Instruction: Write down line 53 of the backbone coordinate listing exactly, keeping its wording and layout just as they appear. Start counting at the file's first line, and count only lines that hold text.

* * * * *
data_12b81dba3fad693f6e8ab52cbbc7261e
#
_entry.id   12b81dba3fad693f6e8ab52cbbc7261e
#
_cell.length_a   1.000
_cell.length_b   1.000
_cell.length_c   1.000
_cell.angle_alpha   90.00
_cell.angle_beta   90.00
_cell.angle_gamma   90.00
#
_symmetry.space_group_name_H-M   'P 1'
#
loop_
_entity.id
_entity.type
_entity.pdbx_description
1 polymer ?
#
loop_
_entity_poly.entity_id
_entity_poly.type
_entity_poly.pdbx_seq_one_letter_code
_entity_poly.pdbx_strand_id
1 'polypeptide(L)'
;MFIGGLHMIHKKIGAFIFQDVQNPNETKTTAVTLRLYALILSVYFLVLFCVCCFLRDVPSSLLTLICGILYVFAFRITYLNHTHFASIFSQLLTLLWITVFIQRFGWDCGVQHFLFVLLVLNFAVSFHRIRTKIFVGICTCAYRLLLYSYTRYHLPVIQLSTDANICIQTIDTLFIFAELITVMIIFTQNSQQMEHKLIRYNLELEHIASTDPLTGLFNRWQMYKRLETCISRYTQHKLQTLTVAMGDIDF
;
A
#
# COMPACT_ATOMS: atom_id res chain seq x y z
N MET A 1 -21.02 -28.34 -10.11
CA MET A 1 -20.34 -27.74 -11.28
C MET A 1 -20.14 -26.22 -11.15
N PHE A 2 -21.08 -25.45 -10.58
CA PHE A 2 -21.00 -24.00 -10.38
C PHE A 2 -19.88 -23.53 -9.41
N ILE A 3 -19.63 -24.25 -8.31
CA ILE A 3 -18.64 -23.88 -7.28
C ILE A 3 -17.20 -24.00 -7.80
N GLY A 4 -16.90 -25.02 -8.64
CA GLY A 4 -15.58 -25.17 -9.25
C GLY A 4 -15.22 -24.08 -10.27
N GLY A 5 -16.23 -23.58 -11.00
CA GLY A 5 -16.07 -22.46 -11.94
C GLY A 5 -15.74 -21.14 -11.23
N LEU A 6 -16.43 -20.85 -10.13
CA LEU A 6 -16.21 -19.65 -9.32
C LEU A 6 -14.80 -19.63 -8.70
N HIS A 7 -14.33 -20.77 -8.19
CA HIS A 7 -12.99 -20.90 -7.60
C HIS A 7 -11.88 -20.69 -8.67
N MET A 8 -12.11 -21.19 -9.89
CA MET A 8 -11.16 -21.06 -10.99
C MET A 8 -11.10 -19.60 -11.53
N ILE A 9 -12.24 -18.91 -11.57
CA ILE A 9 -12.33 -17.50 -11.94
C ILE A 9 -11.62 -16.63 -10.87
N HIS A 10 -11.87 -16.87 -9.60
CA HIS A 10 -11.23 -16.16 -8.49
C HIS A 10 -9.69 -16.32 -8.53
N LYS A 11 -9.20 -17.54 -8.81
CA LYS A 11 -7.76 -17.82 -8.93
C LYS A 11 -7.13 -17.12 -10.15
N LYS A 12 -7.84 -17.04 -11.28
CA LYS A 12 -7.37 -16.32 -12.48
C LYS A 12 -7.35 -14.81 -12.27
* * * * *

CA MET A 8 -11.16 -21.06 -10.99